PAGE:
HARRISVILLE — A re-dedication of a monument this Saturday in Weber County will attempt to provide healing for a shooting that occurred back in 1850.
On KVNU’s For the People program on Wednesday, Darren Parry, who teaches Native American history at Utah State University and is from the Northwestern Band of the Shoshone Nation, talked about the commemoration.
“There was a Chief Terrikee who lived in the Weber River area of Ogden (and) was there when the (Latter-day Saints) got there in the late 1840’s. He actually got along really good with the pioneers. In fact, the day of the event, he had actually been meeting with Peter Skene Ogden earlier. So, good relationship with all the settlers and then I guess on his way home, that’s where things transpired and people have a different perspective of what happened,” Parry explained.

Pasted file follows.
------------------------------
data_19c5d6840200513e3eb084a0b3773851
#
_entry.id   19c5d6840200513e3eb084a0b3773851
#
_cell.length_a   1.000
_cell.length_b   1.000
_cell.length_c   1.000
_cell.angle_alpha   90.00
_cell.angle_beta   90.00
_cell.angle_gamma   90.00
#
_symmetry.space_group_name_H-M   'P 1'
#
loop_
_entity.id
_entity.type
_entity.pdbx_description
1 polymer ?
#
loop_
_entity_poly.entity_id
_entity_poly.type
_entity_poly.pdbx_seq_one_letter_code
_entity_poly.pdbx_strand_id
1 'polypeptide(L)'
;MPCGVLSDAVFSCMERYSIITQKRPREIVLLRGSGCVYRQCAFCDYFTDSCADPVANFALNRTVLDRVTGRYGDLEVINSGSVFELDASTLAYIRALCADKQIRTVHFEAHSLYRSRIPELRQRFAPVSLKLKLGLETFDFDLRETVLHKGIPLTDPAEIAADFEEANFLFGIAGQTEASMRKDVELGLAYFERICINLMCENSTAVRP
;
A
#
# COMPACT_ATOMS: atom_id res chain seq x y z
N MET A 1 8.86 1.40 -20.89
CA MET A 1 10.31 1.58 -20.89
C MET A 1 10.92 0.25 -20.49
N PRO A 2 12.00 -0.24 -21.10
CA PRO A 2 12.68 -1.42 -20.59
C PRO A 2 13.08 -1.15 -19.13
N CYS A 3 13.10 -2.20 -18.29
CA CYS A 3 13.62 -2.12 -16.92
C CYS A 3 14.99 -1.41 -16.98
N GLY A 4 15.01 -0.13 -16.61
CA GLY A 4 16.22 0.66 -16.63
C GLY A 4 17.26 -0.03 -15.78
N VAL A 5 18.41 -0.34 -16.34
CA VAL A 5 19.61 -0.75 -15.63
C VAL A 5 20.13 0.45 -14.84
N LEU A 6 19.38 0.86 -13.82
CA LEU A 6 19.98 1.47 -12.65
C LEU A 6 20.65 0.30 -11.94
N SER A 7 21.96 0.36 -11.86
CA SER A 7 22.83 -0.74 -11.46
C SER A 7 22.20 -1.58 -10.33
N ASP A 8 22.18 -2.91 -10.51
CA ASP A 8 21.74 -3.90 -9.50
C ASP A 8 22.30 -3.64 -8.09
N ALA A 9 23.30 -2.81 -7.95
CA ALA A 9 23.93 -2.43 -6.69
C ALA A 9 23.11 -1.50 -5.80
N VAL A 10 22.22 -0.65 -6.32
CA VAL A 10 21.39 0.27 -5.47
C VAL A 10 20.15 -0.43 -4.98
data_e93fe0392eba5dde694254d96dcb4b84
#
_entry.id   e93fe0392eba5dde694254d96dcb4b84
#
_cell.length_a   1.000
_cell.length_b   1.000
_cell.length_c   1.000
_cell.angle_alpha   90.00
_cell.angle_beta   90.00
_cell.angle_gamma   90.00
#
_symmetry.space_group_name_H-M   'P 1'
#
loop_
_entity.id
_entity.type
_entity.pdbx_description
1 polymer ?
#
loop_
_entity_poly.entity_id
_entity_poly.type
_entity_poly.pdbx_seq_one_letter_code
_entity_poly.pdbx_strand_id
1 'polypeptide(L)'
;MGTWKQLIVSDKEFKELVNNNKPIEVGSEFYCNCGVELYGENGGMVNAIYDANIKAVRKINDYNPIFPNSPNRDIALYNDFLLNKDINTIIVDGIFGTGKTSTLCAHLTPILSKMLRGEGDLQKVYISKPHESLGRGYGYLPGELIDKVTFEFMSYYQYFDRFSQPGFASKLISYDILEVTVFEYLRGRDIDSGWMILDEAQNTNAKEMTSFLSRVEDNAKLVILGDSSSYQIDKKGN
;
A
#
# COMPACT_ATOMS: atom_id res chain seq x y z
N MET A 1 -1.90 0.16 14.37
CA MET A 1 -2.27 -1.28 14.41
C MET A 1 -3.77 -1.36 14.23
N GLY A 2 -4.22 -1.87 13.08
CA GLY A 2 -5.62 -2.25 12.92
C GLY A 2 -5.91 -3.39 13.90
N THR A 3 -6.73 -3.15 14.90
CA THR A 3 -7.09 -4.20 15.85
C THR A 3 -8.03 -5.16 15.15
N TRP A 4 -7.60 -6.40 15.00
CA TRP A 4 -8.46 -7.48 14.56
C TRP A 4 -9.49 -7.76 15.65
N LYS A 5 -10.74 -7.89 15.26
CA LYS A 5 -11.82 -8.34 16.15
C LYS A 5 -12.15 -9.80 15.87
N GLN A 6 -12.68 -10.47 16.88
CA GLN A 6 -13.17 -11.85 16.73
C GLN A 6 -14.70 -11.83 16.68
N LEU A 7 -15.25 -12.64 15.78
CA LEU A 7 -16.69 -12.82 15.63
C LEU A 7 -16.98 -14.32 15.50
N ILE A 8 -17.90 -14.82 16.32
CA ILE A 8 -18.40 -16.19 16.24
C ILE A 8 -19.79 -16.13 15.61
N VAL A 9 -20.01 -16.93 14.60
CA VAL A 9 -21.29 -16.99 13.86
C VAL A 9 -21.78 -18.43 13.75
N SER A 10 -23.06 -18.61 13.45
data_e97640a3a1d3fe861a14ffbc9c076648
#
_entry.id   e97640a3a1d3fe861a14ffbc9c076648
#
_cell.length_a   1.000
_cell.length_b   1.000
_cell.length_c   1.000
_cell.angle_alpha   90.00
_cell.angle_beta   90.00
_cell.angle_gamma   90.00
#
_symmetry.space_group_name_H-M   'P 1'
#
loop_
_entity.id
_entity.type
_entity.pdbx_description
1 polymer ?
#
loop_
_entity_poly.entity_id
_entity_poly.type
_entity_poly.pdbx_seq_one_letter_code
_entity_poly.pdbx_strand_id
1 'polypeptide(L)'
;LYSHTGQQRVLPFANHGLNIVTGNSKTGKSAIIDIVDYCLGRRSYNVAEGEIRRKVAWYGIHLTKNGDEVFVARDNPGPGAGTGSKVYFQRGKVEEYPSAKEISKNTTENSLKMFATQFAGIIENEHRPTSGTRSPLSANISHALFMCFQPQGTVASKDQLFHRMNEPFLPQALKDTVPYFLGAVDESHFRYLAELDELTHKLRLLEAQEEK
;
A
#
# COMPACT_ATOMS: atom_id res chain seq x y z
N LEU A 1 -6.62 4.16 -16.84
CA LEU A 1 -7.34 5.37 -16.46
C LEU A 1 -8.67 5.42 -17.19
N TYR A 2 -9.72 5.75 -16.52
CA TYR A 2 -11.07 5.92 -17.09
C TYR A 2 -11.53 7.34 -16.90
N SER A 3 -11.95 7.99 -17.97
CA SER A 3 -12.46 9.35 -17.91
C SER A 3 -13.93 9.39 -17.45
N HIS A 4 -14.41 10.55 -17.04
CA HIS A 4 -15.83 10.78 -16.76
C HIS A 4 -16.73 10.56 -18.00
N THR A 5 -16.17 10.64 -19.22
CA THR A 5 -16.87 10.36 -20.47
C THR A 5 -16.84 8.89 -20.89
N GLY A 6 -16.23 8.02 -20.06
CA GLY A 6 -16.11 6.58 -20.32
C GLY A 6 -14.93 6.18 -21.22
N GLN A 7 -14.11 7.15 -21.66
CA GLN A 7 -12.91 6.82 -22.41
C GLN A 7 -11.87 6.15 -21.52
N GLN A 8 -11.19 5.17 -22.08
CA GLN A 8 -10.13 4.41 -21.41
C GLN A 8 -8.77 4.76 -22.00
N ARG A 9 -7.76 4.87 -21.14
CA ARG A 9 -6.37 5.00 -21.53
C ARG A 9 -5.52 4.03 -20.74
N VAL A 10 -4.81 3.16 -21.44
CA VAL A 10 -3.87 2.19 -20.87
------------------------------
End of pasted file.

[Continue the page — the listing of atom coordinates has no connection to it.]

That event was that Chief Terrikee was shot and killed by a settler named Urban Stewart. Stewart said that Terrikee was in his corn, stealing the corn.
“And what we know from oral history and his men that were with him is somehow his horse had gotten away, ran into Urban’s corn, and he was in the corn to retrieve it. So, one instant, but two different ways to look at it, depending on what side you fall on.”
The dedication of the new monument, which is on the site of the killing of Chief Terrikee, will be at 11 a.m. Saturday in Harrisville (435 W. Harrisville Rd).
Parry praised the city of Harrisville for the monument and for making sure that all voices and perspectives are heard.
AUDIO: Darren Parry talks to Jason Williams on KVNU’s For the People program on 4-28-2021